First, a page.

With viruses against bacteria – bacteriophage therapy as a hope against multi-resistant germs

Hope in the fight against multi-resistant germs: phages that attack bacteria. (Illustration) (imago images / Westend61)

Brussels, spring 2016: In the Erasmus Hospital, a young woman is struggling to survive after a bomb attack. Among other things, she survives a septic shock and a massive fungal infection. Only the broken femur, which is held together with a metal frame from the outside, just won’t heal.

Multi-resistant bacteria of the species Klebsiella pneumoniae are to blame. At that time, the doctor Anaïs Eskénazi was also responsible. Today she works in a hospital in French Guiana:

“The problem was that there were no effective antibiotics. So I started researching and I came across phage therapy in a book about extraordinary diagnostic and treatment methods.”

Phages can kill bacteria

Phages are viruses that are found almost everywhere in the environment and can kill bacteria. In Georgia, Poland or Russia, for example, bacterial infections have been treated with phages for almost 100 years. But: “In the scientific community in the West, the idea of ​​treating bacteria with viruses was met with skepticism for a long time. We first had to bring well-founded know-how to the clinic before we could even propose it to the other doctors in the team.”

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Anaïs Eskénazi contacted Belgian phage expert Jean-Paul Pirnay at Queen Astrid Military Hospital. He has been collaborating with the Georgian Eliava Institute for many years. A suitable virus against the stubborn bacterial strain in the thigh wound was quickly found in the archives of the institute. It originally came from a local sewage sample.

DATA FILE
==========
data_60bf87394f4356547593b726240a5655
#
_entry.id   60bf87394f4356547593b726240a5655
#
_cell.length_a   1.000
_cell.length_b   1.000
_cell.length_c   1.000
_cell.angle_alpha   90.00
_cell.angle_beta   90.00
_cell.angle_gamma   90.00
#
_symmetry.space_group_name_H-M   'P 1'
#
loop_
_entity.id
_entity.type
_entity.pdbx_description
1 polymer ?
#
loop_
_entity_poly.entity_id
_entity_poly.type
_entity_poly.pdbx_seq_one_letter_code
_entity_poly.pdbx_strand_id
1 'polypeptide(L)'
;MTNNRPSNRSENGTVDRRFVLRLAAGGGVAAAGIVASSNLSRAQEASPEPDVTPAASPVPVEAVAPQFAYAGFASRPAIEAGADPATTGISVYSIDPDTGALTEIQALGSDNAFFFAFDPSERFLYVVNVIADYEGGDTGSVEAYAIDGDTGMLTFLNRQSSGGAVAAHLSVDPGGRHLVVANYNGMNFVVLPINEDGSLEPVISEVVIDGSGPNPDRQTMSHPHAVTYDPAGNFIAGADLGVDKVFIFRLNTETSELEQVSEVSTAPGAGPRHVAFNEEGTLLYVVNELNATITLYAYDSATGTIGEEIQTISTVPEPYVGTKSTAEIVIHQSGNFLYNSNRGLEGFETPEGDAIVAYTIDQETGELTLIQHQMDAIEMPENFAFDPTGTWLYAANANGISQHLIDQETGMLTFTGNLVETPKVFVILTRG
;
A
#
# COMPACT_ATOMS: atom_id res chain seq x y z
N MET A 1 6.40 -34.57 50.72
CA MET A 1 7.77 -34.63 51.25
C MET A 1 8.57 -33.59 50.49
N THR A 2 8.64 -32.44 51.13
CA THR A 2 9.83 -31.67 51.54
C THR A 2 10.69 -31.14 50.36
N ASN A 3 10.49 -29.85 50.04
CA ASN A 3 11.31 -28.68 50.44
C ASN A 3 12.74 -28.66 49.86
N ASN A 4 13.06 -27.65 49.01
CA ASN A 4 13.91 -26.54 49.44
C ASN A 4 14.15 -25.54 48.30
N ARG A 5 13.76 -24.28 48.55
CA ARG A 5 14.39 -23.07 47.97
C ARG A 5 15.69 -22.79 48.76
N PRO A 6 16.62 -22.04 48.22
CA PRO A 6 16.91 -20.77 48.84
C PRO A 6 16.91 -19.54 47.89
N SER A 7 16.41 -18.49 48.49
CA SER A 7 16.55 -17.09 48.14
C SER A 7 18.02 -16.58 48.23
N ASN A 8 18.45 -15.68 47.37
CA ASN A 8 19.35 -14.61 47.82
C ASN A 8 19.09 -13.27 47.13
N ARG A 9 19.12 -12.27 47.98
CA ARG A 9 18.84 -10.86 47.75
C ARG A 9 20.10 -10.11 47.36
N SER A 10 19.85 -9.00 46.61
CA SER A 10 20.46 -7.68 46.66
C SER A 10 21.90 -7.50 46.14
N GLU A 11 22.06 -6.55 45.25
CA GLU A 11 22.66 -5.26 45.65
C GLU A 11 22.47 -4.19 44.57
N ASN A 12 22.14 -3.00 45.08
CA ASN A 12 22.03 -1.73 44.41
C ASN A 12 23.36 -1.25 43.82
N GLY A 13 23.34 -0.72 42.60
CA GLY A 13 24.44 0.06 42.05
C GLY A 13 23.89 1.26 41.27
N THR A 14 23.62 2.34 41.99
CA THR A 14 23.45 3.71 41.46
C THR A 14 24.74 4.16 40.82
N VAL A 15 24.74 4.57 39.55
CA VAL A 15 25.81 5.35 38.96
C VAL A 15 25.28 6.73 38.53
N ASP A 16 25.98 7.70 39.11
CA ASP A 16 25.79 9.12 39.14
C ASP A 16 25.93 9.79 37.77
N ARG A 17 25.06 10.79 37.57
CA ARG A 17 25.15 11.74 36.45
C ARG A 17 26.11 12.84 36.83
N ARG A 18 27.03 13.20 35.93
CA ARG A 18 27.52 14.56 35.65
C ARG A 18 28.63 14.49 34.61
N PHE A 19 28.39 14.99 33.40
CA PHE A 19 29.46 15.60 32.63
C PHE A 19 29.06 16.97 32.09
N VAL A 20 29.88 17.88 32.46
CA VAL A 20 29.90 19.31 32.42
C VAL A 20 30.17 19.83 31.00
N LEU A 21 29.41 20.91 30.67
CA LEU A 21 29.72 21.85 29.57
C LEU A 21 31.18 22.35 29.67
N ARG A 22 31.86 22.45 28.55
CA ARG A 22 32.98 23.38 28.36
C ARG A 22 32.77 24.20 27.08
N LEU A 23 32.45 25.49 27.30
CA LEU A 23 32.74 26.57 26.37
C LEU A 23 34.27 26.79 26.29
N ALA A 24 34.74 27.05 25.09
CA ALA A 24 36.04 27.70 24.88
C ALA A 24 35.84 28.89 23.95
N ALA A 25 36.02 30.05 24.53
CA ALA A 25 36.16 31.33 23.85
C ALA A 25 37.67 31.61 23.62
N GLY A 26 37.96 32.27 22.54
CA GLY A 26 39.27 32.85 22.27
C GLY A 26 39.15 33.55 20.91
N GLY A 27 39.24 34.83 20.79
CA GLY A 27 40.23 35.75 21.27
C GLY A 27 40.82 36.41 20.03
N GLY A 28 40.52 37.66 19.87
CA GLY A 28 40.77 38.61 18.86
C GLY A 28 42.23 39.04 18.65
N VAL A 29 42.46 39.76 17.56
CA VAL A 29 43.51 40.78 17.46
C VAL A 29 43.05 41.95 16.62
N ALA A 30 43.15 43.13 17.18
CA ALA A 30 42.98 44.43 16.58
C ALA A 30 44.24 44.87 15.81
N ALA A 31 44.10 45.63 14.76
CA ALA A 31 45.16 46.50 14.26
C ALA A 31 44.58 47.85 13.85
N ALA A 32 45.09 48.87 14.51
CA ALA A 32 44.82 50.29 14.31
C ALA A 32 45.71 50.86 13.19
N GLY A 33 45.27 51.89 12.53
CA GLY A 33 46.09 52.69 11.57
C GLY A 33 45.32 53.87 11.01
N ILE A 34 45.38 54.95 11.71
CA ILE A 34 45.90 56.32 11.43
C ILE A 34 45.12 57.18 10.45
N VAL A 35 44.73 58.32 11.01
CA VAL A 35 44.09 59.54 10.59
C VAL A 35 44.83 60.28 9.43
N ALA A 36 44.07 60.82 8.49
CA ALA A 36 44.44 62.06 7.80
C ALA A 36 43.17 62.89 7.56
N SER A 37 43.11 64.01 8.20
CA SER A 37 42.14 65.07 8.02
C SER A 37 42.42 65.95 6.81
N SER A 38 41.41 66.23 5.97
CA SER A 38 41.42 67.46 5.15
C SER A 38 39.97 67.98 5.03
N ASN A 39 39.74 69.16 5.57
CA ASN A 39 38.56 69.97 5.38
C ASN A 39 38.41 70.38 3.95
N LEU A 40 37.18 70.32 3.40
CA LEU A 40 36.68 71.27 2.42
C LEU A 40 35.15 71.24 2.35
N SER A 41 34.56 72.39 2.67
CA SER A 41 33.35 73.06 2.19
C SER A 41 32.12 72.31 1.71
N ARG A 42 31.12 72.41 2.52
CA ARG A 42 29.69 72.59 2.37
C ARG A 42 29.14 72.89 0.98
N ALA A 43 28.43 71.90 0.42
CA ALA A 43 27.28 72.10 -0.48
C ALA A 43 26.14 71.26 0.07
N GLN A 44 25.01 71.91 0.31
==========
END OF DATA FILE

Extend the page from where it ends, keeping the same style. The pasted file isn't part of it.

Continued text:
Optimized viruses from the laboratory

What happened then? In order to increase their effectiveness, the selected phages were repeatedly brought together with the bacteria from the wound in the laboratory, explains Jean-Paul Pirnay:

“You dilute the mixture just enough to see phage activity and then continue working with those viruses. It’s like natural selection, only faster.”

After 15 rounds of selection, the team was satisfied. Genetic analyzes also showed that the optimized phage had no genes on board that could lead to further antibiotic resistance and no blueprints for toxins. The researchers also tested how well a combination of phages and antibiotics worked.

wound completely healed

“The overall activity was not just additive. There was indeed a synergy effect. We were able to show this in liquids and on a bacterial biofilm. We took the bacterium strain from the patient samples and first spiked it with just antibiotics, then just phages and then a combination of both. And we saw that the combination is very effective.”

A combination was finally used in the Brussels hospital, albeit only after almost two years, when pure antibiotic therapy was officially considered a failure. According to the study published in the journal “Nature Communications”, there was an improvement just a few days after the phage administration. After three months, the wound had healed completely and the femur had grown back together. There were apparently no undesirable side effects.

Controlled studies are lacking

However, it is only a case study. Whether this type of phage therapy is also suitable for other patients, whether antibiotics and phages should be administered simultaneously or one after the other, cannot be deduced. This requires large-scale, controlled studies and the support of companies for many current therapy inquiries, says Jean-Paul Pirnay.

Pirnay reports that his hospital receives many such inquiries: “On average, one every day. But we are not a pharmaceutical company, we are researchers at a clinic. We cannot treat up to 400 patients a year and have to do a triage. I think it is It is time for companies to step in and invest.”


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